“It is through stories that we consider how we are going to live the rest of our lives,” wrote Woodinville Weekly news writer David Clark in a recent paper he presented at the Pacific Ancient and Modern Language Association annual conference on November 11.
The conference, which took place at Chaminade University in Honolulu, is in its 115th year. Clark served on a panel called “Literature and Tourism.”
His paper, entitled “How Make-Believe Manages Your Experience,” explores the ways in which stories shape not only the way we live, but also our motivations for and expectations surrounding travel.
“If storytelling in its various forms through language and literature are the triggers that get the person to transform into the traveler, then there is going to be a preconceived notion of the travels that they will have,” Clark wrote. “Already, before any transportation, accommodation, or reservations have been made, the tourist is already contemplating how their experience is going to come about.”
Novels, guidebooks, and the photographs and stories of our friends and family members all give us an idea of what to expect—and what to desire—when we go somewhere new.
This process by which stories influence where we want to travel and what we want once we get there is what Clark calls “touristic tastemaking,” one of the main topics he discussed during the panel.
That influence can work both ways too. Tourists are swayed by a television show or a book or a friend into wanting to visit a place. Then, over time, that place changes to present itself back to those tourists for consumption.
It’s a transaction—one that Clark says we have to be careful with. “There is a responsibility one assumes when separating oneself from their typical life,” he wrote. He advocates for culturally sensitive travel, travel that is well researched and educative above all else.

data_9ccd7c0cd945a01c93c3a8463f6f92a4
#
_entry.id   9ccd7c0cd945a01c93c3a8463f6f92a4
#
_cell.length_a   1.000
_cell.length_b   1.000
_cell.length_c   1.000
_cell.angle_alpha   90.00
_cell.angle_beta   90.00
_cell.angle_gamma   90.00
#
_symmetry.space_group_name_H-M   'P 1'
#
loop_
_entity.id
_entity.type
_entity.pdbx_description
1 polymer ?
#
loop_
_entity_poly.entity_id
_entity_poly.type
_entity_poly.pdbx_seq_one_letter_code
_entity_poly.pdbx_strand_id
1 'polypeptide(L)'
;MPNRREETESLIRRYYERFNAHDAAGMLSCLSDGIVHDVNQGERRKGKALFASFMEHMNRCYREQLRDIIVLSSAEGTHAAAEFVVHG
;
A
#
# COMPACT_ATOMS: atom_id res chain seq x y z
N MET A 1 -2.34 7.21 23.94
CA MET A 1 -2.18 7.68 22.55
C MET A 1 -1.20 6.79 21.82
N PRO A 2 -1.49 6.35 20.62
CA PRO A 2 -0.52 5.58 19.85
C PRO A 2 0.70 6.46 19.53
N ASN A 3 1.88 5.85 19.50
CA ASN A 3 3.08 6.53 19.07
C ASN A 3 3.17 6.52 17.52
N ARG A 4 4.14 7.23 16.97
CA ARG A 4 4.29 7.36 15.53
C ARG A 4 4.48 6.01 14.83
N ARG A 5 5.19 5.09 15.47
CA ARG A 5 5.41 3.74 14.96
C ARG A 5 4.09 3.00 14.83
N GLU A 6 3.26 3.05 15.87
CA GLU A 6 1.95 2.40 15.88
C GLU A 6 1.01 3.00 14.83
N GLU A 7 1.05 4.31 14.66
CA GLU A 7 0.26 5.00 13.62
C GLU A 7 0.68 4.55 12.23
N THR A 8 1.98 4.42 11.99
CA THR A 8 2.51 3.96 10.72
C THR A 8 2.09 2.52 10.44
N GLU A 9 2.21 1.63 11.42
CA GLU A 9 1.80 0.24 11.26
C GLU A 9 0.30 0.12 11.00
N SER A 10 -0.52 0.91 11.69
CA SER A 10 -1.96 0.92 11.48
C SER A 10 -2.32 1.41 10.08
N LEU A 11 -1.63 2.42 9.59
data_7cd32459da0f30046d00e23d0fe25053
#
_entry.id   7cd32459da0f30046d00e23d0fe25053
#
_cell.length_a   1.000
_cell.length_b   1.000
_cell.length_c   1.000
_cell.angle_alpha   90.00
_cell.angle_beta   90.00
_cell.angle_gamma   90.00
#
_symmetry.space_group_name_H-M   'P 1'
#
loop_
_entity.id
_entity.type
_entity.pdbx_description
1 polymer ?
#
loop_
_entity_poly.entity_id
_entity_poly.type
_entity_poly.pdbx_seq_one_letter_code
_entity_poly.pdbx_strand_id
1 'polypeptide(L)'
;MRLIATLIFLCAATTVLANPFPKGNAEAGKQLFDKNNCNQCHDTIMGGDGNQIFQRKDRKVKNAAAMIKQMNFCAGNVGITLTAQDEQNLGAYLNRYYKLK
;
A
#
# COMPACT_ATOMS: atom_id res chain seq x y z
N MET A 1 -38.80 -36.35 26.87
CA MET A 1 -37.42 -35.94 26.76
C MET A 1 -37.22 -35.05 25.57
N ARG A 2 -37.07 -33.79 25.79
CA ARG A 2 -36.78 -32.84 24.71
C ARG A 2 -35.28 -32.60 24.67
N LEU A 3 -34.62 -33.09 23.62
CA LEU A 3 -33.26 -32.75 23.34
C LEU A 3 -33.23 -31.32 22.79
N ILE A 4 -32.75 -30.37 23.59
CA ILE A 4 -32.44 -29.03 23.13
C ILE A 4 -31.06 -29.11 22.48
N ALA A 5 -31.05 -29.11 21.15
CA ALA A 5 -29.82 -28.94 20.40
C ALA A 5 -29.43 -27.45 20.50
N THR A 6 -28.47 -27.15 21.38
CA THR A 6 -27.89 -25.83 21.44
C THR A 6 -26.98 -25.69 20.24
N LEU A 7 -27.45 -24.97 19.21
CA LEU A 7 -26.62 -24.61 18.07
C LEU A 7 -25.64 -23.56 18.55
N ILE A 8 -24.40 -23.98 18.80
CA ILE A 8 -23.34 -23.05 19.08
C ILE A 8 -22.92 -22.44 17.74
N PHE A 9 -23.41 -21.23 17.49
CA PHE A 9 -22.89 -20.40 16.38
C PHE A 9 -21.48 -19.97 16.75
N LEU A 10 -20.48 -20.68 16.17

In his paper, Clark draws on his own experiences visiting Iceland and Guatemala. He references Icelandic sheep (“the sheep, because they’re sheep, are scattered across the country”), the Blue Lagoon, and the South American jungle.
This year was Clark’s third time at the Pacific Ancient and Modern Language Association conference. His first attendance was about three years ago, where he participated in a panel on ekphrastic poetry. (An ekphrastic poem is most often a description of a work of visual art.)
Clark described that first year as daunting—rubbing elbows with long-time professors, PhDs, and other academics. “It was a really cool experience, so I kind of just kept at it,” he said.
The 2017 Literature and Tourism panel was made up of three total people. “I shared a panel with two very, very brilliant women,” Clark said. Linda Allen presented a paper on race wars in tourist spaces and Eun-Gwi Chung discussed collective memory as it relates to Angel and Ellis Island.
Clark attended college at Metropolitan State University in his hometown of Denver. There, he studied English with a minor in tourism. He became the Woodinville Weekly’s news writer after an internship with SagaCity Media.
As for his future conference plans, Clark said he intends to participate at the annual PAMLA conference again next year in Bellingham.
“Right now I am kind of continuing to write travel stuff,” he said. “Otherwise, I’m always working on poetry, nonfiction.”
See more of Clark’s writing at www.clippings.me/davidbclark and learn about the Pacific Ancient and Modern Language Association at pamla.org/.